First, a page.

Loading presentation...

Present Remotely

Send the link below via email or IM

Copy

Present to your audience

Start remote presentation

  • Invited audience members will follow you as you navigate and present
  • People invited to a presentation do not need a Prezi account
  • This link expires 10 minutes after you close the presentation
  • A maximum of 30 users can follow your presentation
  • Learn more about this feature in our knowledge base article

Do you really want to delete this prezi?

Neither you, nor the coeditors you shared it with will be able to recover it again.

DeleteCancel

Jane Eyre

No description
by

Christa Overbeck

on 29 January 2013

Comments (0)

Please log in to add your comment.

Report abuse

Transcript of Jane Eyre

J.M.W. Turner "Snowstorm" c. 1842 Jane Eyre by Charlotte Bronte Bilsdungroman: a novel recounting
the protagonist's pyschological
development from youth to maturity;
typically concludes as the protagonist
finds his/her place in the world. Jane Eyre was written in 1848
during the Romantic period. The period's
interest in the individual and more direct
emotional experiences are both present in
the novel. (It also utilizes certain elements of
the Gothic, particuarly to enhance the mood
of certain settings.) Charlotte Bronte & her sisters Emily and Anne were all writer.
Jane Eyre was published under the nom-de-plum, Currier Bell,
to hide that it was written by a woman. Byronic Hero: Named for the British poet Lord
Byron, the Byronic hero "does not posess "heroic
virtue" in the susal sense; instead, he has many
dark qualities. With regard to his intellectual capacity,
self-respect, and hypersensitivity, the Byronic hero
is "larger than life," and "with the loss of his titanic passions,
his pride, and his certainy of self-identity, he loses also
his status as a traditional hero" (Thorslev quoted in
University of Michigan).

Rochester, whom we meet at Thornfield Hall, is a classic
example of a Byronic hero. William Blake: Songs of
INNOCENCE

The Blossom

Merry, Merry Sparrow!
Under leaves so green
A happy Blossom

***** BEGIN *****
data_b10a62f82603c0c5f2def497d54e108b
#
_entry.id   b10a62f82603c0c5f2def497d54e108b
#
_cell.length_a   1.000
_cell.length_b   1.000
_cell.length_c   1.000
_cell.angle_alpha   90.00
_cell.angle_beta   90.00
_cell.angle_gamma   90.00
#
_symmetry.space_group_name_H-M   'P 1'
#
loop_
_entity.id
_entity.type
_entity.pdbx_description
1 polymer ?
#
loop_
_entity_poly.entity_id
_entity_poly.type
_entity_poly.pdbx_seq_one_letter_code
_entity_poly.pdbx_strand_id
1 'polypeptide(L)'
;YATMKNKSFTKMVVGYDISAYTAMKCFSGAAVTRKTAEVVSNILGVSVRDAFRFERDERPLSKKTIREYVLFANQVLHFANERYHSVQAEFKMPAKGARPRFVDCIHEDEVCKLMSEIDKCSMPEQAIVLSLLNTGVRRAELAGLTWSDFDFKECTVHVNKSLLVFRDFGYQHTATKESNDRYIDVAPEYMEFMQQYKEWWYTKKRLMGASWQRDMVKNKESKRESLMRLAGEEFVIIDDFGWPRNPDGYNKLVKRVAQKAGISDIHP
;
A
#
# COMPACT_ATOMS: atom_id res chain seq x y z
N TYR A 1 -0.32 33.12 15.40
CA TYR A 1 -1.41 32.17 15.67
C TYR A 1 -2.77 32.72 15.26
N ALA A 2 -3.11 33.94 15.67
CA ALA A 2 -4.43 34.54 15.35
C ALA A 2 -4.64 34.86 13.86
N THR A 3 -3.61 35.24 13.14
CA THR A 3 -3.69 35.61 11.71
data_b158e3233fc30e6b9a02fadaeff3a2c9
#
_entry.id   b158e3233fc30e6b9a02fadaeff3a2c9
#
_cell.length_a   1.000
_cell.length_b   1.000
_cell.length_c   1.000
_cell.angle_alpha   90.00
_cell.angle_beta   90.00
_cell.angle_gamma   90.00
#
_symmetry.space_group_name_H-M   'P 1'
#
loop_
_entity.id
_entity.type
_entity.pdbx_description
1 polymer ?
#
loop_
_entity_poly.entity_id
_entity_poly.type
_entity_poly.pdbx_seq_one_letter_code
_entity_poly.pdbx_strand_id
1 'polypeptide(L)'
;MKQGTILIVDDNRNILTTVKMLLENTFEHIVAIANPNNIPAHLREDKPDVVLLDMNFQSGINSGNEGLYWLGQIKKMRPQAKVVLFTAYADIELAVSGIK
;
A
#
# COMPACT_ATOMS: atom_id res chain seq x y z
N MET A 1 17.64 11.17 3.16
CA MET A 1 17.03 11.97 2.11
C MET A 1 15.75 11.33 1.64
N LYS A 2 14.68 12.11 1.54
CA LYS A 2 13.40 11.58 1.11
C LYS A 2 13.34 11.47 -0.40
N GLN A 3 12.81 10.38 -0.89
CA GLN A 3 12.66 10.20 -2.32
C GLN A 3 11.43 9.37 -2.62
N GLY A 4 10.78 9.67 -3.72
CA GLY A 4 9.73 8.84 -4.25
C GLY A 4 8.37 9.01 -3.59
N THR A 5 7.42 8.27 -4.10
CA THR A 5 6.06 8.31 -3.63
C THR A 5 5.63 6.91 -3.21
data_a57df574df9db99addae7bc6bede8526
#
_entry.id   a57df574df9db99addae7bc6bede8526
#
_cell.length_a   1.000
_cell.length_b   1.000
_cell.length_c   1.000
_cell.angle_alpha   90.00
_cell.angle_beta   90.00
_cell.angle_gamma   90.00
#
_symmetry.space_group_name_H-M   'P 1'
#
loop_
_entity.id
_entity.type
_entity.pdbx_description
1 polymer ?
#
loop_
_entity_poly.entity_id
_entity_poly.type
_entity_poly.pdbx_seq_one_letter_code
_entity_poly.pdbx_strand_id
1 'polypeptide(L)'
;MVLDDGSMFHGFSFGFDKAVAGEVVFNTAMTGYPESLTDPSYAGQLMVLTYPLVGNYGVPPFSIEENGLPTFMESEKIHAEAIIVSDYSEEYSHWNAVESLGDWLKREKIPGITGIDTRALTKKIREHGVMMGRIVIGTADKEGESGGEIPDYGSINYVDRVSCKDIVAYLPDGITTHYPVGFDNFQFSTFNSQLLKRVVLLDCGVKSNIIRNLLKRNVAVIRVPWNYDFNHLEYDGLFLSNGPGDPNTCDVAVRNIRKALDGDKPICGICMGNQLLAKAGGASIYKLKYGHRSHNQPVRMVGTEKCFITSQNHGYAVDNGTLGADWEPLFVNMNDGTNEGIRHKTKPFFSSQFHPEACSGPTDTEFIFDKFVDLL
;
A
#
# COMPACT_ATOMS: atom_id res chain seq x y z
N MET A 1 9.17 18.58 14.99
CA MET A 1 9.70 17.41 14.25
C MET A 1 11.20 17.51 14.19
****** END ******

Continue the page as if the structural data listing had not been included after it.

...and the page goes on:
Sees you swift as arrow
Seek your cradle narrow
Near my Bosom.

Pretty, Pretty Robin!
Under leaves so green
A happy Blossom
Hears you sobbing, sobbing,
Pretty, Pretty Robin,
Near my Bosom.

& EXPERIENCE

The Sick Rose

O Rose, thou art sick!
The invisible worm
That flies in the night,
In the howling storm,

Has found out thy bed
Of crimson joy,
And his dark secret love
Does thy life destroy. Close Reading Chapter I First Paragraph: "There was no possibility of taking a walk that day. We had been wandering, indeed in the leafless shubbery an hour in the morning; but since dinner (Mrs. Reed, when there was no company, dined early_ the cold winter wind had brought with it clouds so sobre, and a rain so penetrating, that futher outdoor exercise was now out of the question." Narration & Point of View? Jane The Reeds:
Aunt Reed
John
Eliza
Georgianna Allusion:
Berwick's Birds
History of Rome Fun with Diction: How does detail create a character?



JOHN REED:
John Reed was a schoolboy of fourteen years old; four years older than I, for I was but ten: large and stout for his age, with a dingy and unwholesome skin; thick lineaments in a spacious visage, heavy limbs and large extremities. He gorged himself habitually at table, which made him bilious, and gave him a dim and bleared eye and flabby cheeks. He ought now to have been at school; but his mama had taken him home for a month or two, "on account of his delicate health." Mr. Miles, the master, affirmed that he would do very well if he had fewer cakes and sweetmeats sent him from home; but the mother's heart turned from an opinion so harsh, and inclined rather to the more refined idea that John's sallowness was owing to over-application and, perhaps, to pining after home (Chapter I). 5 Major Sections to the Novel:
Chapters I-IV Gateshead
Chapters V-X Lowood
Chapters XI-XXVII Thornfield Hall
Chapters XXVIII-
XXXVII Moor House
Chapters XXXVIII-
End Ferndean
Full transcript